On April 12, 2019, the City filed a motion in limine requesting that the court exclude "[t]estimony or evidence of sales of real estate that are asserted by the [Trust] to be comparable to the [property] unless a foundation is laid by the [City's] expert witness" and "[t]estimony or evidence by the assessor's website of real estate comparable to the [property] because that would be on the assumption that the assessor has the expertise to express an opinion of comparability." Two days later the Trust filed its pretrial statement identifying James as a witness instead of Phyllis. Phyllis was unable to serve as a representative of the Trust at trial because of her medical condition.

The City objected to the Trust's designation of James and argued he was not properly designated as an expert, nor was he qualified to testify as an expert. The City further argued that an "[o]pinion testimony of a lay person concerning comparable sales and values is not appropriate in a condemnation appeal. Opinion testimony of a lay person must be based on firsthand knowledge of the witness," which James lacks because he was not "the buyer, or the seller or the realtor involved in" the comparable sales included in the Trust's exhibit list.

In a ruling five days before trial, the court prohibited James from testifying about comparable sales because such testimony would not be "based on his personal experience or familiarity with the transactions he wishes to call comparable and his information about the market value of the subject property is based on hearsay about how others valued the property at different times."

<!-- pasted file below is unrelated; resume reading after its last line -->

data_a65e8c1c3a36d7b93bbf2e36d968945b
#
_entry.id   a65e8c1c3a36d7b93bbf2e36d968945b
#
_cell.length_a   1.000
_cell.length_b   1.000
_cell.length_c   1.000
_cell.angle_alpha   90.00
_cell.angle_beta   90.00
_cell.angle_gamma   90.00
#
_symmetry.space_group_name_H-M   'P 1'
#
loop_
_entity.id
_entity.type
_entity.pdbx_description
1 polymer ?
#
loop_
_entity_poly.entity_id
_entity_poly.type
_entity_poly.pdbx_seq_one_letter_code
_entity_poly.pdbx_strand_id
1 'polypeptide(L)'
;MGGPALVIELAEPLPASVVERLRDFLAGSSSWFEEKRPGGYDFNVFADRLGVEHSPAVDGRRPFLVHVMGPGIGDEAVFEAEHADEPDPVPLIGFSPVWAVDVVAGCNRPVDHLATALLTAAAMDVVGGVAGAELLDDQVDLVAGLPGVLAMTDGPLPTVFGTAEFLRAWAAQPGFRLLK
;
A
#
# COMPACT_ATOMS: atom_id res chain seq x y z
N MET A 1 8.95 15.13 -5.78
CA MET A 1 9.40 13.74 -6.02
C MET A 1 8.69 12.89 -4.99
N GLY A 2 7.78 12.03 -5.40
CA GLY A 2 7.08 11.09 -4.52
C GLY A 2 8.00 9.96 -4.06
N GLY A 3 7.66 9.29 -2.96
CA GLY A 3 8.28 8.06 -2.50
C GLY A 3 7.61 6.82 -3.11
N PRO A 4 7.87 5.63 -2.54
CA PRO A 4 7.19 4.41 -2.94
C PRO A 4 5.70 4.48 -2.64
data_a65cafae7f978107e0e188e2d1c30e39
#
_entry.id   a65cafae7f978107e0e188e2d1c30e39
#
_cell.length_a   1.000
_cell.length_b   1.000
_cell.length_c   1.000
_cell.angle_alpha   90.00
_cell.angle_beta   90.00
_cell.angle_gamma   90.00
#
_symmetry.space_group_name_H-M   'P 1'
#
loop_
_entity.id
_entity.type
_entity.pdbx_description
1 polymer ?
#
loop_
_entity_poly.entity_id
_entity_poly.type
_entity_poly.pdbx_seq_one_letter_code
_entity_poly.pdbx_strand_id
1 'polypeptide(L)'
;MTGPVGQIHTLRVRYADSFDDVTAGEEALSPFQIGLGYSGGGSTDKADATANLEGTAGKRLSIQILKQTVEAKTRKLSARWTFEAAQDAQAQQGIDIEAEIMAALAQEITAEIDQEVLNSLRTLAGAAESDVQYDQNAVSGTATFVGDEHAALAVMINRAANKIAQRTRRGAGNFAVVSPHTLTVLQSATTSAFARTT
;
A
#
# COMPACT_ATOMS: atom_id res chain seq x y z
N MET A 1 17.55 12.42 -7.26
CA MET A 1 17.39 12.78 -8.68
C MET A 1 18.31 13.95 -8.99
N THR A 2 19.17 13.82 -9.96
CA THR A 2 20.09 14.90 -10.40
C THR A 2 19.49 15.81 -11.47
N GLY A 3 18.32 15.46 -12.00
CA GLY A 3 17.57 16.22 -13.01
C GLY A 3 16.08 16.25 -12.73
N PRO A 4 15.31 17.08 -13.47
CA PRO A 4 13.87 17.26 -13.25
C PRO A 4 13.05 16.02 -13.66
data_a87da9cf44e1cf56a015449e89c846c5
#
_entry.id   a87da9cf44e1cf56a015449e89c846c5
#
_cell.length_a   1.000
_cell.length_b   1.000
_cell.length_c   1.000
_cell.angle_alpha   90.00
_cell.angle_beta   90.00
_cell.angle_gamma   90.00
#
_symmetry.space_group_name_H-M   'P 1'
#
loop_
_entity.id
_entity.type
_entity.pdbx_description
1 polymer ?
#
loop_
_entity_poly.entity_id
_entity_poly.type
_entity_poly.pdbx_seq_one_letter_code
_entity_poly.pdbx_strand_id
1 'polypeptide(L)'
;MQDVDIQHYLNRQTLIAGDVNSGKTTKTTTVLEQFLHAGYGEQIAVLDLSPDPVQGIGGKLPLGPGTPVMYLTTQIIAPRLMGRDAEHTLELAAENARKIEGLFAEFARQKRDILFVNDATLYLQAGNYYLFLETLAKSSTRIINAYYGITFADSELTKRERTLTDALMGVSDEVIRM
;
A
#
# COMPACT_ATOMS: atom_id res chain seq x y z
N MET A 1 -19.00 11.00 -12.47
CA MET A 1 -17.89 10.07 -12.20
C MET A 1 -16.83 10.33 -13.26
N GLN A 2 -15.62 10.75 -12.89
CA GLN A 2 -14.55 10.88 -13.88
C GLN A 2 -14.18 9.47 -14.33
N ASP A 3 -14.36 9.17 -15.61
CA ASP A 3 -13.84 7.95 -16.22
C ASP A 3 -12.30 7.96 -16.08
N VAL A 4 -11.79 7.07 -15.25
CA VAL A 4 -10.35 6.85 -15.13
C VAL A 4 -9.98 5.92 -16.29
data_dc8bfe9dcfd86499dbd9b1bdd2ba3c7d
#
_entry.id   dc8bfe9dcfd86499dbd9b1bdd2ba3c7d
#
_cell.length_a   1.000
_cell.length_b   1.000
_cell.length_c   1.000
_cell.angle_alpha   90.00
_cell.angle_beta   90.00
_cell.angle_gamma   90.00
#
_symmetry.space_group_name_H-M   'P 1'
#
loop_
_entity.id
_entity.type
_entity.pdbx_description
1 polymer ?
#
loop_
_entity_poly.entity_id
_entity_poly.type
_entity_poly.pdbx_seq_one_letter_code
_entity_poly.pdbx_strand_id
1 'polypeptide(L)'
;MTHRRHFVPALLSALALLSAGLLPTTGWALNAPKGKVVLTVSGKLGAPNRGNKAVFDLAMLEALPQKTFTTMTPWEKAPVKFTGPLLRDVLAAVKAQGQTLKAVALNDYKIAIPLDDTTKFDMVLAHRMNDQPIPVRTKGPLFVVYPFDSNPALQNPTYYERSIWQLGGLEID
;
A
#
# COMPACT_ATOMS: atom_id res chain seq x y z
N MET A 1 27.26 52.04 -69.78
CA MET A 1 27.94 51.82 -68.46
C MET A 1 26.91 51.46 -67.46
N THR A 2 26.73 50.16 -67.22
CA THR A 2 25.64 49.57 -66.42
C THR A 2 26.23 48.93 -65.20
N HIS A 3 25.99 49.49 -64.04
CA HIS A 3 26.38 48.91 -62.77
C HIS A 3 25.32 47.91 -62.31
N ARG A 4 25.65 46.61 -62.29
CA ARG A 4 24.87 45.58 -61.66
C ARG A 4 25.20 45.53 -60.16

The Trust submitted an offer of proof on three comparable sales. In his deposition and offer of proof testimony at trial, James described his investigation into the other sales using the assessor's website to review the public real estate records. He also visited each property. He compared each site's highway access to the Trust property and their location, size, sale price, and date of sale. He testified that he found these sales while he was trying to help his mother reinvest proceeds from a sale of farmland, not at the request of the Trust's attorney for the condemnation proceeding. James conceded he otherwise had no "firsthand personal knowledge" of the three sales and that he is not an appraiser or realtor. The Trust's offer of proof included warranty deeds for a "subdivision proceeding or a tax parcel" and describes the three sales James considered comparable.